Middle grade books for kids often address deep spiritual needs

Child reading a book

(Unsplash/Johnny McClung) 

by Paul Acampora

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I remember the day our 9-year-old brought Twilight home from the library. The novel, a blood-soaked vampire romance thriller, is a fun read and a real page-turner if you like that sort of thing. However, our kids' reading choices generally tended toward talking animals, wildlife explorations, mythological adventures and wizarding schools. 

"Twilight might be scary," I warned.

"I don't like scary books," my daughter admitted.

"And there’s probably blood," I added. "Because vampires."

"My friends are reading it," she said uncertainly. "But I don't like vampires."

I sensed the tide turning my way. "It's up to you."

She skipped Twilight and stuck with the Penderwicks, The Unicorn Chronicles, a stack of Magic Tree House titles and piles of well-loved picture books. I breathed a sigh of relief because, while I gladly recommend Twilight as a guilty pleasure for mature readers, I was not looking forward to a discussion about teenage vampire dating rituals and toxic relationships with a 9-year-old.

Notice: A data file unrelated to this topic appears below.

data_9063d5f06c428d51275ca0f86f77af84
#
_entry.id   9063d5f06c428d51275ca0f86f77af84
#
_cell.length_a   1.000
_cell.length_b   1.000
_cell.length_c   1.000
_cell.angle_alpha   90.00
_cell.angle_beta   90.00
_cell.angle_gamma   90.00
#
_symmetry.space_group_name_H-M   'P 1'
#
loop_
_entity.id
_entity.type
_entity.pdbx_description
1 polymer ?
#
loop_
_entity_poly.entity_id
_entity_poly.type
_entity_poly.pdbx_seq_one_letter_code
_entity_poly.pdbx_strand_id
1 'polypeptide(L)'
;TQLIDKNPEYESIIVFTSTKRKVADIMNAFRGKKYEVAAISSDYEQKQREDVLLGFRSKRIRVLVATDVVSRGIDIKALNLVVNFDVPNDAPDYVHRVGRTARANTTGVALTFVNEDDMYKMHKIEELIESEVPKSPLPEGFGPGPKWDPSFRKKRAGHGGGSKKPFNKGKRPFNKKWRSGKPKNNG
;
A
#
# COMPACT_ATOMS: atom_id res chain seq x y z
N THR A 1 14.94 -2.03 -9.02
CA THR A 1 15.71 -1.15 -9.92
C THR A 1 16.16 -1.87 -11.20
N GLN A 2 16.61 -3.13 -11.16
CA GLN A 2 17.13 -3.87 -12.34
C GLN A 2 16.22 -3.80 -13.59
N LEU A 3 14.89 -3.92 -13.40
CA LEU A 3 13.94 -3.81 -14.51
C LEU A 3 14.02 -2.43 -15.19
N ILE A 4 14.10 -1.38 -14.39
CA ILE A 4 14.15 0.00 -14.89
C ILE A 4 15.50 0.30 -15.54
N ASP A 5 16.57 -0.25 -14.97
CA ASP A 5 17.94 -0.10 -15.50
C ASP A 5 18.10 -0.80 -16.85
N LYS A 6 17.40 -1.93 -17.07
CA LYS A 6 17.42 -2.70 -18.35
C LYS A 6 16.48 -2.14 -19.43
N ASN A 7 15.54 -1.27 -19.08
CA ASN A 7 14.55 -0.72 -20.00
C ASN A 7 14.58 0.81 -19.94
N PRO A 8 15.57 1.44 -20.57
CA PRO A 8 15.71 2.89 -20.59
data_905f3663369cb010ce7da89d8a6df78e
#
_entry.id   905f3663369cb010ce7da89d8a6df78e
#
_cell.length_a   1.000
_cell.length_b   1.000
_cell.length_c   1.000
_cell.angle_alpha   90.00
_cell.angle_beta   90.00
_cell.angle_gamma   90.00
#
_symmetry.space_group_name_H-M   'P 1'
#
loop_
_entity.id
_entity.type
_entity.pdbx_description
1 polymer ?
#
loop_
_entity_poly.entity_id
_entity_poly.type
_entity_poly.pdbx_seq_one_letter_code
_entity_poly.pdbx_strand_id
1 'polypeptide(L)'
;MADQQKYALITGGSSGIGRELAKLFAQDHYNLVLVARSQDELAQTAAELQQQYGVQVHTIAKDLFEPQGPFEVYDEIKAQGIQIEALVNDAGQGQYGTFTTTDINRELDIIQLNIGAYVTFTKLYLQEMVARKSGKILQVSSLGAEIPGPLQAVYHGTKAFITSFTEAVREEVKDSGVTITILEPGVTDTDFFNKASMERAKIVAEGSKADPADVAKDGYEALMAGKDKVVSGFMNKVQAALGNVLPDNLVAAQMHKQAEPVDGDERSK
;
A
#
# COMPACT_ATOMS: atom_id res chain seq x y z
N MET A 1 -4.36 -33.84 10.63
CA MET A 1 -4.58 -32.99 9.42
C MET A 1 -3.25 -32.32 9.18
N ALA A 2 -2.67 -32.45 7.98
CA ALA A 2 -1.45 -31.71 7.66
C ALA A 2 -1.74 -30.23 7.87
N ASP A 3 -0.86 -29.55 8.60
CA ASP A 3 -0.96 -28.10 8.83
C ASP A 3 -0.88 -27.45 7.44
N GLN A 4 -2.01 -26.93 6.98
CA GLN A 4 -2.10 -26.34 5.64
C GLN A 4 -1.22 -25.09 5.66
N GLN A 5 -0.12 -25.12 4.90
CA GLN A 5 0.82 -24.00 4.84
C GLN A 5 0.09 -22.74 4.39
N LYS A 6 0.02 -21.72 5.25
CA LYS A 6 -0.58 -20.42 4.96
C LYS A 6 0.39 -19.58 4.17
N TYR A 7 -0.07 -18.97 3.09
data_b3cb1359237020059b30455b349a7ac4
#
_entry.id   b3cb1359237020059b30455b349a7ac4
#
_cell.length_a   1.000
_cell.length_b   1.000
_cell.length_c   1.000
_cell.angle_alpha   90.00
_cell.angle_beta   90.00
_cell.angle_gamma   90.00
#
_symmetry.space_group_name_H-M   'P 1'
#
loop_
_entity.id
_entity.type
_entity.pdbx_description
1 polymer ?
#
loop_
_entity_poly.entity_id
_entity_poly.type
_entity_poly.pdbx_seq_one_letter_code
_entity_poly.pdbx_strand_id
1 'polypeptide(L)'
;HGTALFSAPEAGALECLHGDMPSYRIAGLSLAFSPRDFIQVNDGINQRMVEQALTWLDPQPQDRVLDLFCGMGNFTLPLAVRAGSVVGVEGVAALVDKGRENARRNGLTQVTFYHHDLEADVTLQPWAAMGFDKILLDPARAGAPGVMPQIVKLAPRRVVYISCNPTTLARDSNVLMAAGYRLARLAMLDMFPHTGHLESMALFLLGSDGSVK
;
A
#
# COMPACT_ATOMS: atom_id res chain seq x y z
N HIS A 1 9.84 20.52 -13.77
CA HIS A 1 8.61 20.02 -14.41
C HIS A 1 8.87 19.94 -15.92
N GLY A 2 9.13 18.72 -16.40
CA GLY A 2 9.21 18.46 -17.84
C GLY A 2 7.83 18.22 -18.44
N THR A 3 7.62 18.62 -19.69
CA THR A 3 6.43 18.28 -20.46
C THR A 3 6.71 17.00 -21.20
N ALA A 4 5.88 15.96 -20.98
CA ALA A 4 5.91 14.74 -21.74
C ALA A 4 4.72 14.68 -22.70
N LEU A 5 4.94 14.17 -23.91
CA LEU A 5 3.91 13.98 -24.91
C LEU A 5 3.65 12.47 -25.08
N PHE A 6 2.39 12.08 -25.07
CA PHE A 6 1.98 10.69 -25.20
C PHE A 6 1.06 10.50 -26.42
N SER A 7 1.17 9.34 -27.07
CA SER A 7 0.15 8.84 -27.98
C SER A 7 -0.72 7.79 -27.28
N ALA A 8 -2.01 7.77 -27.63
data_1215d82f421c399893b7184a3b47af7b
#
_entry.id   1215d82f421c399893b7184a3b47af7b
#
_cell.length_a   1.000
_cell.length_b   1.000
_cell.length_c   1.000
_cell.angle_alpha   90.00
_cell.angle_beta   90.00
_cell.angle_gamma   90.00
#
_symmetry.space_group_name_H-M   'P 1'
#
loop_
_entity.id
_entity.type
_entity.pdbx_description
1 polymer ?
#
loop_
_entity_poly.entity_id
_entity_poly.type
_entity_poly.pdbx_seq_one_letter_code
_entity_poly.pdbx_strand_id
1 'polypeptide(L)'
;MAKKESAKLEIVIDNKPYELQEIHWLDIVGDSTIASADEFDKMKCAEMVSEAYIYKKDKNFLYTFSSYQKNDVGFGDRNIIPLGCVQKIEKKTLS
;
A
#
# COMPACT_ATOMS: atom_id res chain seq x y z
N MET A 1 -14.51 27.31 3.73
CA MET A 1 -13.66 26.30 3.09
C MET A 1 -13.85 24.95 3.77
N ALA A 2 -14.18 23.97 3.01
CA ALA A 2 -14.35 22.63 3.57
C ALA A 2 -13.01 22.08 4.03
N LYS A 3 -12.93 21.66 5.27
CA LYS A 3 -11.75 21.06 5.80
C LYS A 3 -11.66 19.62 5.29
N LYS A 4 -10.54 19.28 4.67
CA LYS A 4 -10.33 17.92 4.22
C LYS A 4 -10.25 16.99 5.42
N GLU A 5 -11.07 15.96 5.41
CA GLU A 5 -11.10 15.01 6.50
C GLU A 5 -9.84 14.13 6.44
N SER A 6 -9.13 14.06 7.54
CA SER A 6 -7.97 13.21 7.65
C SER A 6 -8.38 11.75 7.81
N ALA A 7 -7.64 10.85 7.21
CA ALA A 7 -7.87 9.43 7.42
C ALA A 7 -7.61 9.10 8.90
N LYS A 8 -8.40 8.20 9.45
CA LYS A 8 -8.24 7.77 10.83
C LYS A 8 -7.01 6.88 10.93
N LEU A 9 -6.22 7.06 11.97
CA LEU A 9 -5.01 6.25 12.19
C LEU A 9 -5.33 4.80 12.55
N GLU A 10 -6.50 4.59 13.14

Happily, many of the best books for young readers available today — including those which some critics would ban — are inspiring, faith-filled and even Catholic in shape, tone, theme and outlook. Just as importantly, they are really good reads.

"Writers for kiddos have another responsibility, and it's a big one. We are responsible for telling the truth. … Because how else do we learn to live with the world’s brokenness?"
—Gary Schmidt 

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"A middle grade novel is an arc of healing," author Kacen Callender — whose National Book Award winning novel King and the Dragon Flies wrestles with grief, love, family, friendship and racism in the south — recently told me.

Because the book explores questions of sexuality, King and the Dragon Flies is a regular target for critics who would have the title removed from schools and libraries. In the meantime, the book's protagonist, Kingston Reginald James — aka King James (literally an embodiment of the word of God) — struggles to save a friend while remaining a good son who wants to be worthy of his father's love. Fans of the Gospels can enjoy the parallels.